Funeral celebrants are part of a persistent move toward therapy and management to handle issues that used to be the realm of religious faith.
Associate Professor of Historical Theology
Loyola University Chicago
When Cliff died unexpectedly at 39 I went to his funeral. I wasn’t looking forward to it. He was young and left a wife and an eight-year-old daughter. It was shocking and I faced my own mortality.
Funerals are for the living I’ve been told: a way for us to come to terms with our loved one’s death. Cliff’s death, however, would be particular hard to accept. When someone in their 80s, or even better in their 90s dies their funeral is indeed a celebration of a long and hopefully happy life. But this was way too soon.
In the middle of the service people were invited to the pulpit to express their remembrances. I didn’t know Cliff well and these stories made him come alive for me. When Cliff’s wife Leila walked up to the chancel she began by saying “I wasn’t going to speak today but I’m about to tell you an inappropriate story about Cliff.” My ears perked up. Cliff apparently had a wicked sense of humor and Leila proceeded to clue us in. It was relief to the sadness of this very solemn occasion. It made me wish I had known him better.
I marveled at Leila’s where-with-all. To be able to tell a funny story about her newly departed husband was more than just an art. It required a faith and resolve I was surely lacking. I couldn’t have done that.
If you don’t think you could have either consider employing the services of a Funeral Celebrant, a hired emcee “and part of a new, increasingly popular twist in the way the dead are memorialized.” “For a practicing Catholic, it would be like replacing a priest with a therapist and manager,” said Dennis Martin, associate professor of historical theology at Loyola University Chicago.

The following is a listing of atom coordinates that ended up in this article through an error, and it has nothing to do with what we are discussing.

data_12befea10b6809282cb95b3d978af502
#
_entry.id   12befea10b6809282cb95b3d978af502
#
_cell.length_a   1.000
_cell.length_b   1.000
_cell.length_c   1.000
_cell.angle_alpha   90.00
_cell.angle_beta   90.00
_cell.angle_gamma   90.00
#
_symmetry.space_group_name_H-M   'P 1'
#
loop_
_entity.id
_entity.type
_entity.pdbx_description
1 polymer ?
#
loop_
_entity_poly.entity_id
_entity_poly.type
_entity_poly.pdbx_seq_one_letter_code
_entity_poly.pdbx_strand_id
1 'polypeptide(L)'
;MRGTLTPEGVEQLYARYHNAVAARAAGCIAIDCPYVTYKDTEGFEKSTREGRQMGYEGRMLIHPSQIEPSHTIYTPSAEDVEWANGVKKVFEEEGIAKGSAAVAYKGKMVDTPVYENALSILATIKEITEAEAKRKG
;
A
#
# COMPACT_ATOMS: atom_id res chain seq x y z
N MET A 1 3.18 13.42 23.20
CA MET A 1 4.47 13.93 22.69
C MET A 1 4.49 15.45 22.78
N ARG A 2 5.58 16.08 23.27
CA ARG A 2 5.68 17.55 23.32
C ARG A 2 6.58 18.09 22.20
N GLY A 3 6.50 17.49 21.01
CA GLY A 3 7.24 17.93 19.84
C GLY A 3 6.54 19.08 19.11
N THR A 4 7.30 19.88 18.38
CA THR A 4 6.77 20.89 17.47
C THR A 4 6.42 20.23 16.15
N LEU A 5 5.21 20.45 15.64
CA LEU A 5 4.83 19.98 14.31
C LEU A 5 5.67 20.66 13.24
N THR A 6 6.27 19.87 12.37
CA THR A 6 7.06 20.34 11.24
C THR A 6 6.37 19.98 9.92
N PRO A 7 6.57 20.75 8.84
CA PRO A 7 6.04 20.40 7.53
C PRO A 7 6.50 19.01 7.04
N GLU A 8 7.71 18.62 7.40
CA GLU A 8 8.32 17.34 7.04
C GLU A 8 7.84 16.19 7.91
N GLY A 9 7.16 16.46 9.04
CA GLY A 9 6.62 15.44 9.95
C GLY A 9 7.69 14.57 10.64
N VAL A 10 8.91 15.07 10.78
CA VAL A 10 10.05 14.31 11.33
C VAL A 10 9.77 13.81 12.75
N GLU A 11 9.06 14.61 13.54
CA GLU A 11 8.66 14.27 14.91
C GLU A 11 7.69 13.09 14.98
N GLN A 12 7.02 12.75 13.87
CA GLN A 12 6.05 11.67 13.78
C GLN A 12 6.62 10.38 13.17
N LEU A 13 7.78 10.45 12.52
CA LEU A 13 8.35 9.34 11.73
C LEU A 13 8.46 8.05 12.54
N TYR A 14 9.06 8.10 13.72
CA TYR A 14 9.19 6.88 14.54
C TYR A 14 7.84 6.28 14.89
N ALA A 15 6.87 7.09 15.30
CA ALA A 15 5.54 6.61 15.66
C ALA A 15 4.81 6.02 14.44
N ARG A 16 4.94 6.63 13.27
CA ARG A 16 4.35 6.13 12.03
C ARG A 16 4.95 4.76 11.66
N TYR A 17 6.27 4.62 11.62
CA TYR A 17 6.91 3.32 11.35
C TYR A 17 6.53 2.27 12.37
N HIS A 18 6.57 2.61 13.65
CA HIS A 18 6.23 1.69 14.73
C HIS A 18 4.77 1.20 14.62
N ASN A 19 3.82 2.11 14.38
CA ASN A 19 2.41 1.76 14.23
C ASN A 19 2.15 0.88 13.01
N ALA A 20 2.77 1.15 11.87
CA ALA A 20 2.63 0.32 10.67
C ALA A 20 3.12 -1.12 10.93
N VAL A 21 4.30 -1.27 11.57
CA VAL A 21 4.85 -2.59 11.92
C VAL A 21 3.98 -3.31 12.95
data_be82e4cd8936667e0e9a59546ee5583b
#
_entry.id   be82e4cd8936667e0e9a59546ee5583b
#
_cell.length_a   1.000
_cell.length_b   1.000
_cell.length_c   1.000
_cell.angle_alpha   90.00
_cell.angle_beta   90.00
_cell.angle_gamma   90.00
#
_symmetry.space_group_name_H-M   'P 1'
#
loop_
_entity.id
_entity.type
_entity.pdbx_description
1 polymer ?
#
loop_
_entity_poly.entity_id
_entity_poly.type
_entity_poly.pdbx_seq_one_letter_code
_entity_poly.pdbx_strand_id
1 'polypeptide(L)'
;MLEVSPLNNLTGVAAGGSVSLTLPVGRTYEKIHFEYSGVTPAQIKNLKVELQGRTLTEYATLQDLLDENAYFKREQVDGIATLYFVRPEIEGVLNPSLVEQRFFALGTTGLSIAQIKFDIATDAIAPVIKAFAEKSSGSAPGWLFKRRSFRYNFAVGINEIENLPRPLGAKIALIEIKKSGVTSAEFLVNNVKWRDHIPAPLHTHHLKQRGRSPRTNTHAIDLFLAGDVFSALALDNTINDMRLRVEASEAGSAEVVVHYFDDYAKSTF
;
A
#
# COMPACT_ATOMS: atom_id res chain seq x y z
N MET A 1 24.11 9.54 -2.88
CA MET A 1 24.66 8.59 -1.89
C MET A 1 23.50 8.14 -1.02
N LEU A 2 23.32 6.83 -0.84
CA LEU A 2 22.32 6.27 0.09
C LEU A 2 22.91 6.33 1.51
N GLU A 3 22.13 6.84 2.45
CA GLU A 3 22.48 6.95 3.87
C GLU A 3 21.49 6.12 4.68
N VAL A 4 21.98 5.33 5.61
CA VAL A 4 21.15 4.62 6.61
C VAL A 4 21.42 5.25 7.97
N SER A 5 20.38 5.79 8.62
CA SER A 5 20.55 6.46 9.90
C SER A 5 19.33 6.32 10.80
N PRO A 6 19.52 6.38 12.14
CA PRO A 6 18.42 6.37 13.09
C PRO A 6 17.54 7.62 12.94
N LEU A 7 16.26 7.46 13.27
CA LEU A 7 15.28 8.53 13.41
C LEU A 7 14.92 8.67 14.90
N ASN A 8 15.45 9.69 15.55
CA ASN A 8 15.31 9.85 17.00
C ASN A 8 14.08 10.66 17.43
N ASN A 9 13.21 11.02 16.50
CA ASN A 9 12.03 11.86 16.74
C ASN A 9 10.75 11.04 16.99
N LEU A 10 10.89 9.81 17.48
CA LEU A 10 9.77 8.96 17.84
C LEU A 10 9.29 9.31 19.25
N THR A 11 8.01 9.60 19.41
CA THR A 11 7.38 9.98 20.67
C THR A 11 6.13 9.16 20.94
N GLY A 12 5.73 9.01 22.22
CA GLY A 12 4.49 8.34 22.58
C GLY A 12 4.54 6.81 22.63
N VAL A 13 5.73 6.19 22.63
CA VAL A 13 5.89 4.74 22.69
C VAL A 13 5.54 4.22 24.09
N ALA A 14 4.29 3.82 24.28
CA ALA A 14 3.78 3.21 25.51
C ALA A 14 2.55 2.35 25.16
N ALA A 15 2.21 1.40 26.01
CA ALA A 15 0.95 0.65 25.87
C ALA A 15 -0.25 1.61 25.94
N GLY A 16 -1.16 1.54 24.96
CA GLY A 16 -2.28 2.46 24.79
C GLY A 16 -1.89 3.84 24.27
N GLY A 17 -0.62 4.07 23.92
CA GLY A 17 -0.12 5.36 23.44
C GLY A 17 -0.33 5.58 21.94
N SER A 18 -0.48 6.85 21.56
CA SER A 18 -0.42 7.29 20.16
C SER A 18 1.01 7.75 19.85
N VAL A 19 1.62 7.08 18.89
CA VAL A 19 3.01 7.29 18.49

This reminded me of my father’s funeral a few years ago. But when hiring outsiders to eulogize your relatives make sure they get the facts of their life correct.
When my father died I flew to Los Angeles for his funeral. His death was not unexpected and by the time I arrived my father’s wife had made all the arrangements. He didn’t belong to a synagogue so the funeral home provided a rabbi for his service. Just before his burial we met with him to go over the details of my father’s life. We thought we had clearly stated his accomplishments. The rabbi jotted notes as we spoke. But at the grave, things seemed to unravel.
The rabbi stood in front of the coffin and recalled my father’s life. His style was intimate. But his facts weren’t quite how we had described them to him. “He went to the University of Michigan…” “Michigan State” I whispered from the front row. “He went to Michigan State” he said without missing a beat. It was truly a Jewish recovery.
“After the war he attended UCLA where he got a degree in Engineering.” “He went to USC,” I said a little louder. “He attended USC,” he intoned. We used to chide each other, usually during football season about the rivalry between our alma maters (I went to UCLA). My stepmother began to squirm in her seat.
I pointed my finger at my father’s coffin and said “That’s what you get for going to that OTHER school!” It was one of the few “last words” I ever got with my father and one I could have only delivered spontaneously and unrehearsed. Everyone laughed. The rabbi continued.
“And he is survived by his first wife Betty.” “NO!” everyone said in unison. Someone put their hand on my stepmother’s shoulder. No, Betty died thirty years ago. “Wait,” the rabbi said. “You’re his second wife?” pointing at her. In a twist of fate, this hired rabbi had grown up with my mother some 60 years ago. And, it seemed he couldn’t get her out of his mind. It was truly a Seinfeldian moment. Was that Jerry, Elaine, and George standing behind Dad’s coffin?
I couldn’t have orchestrated a more fitting conclusion to my father’s life. He tried so hard to do it his way. While he was alive he was controlling and totally unaware of its effects on his family. But in death life has a way of making those important decisions for you.
A professional eulogizer –a funeral celebrant– couldn’t have done it better.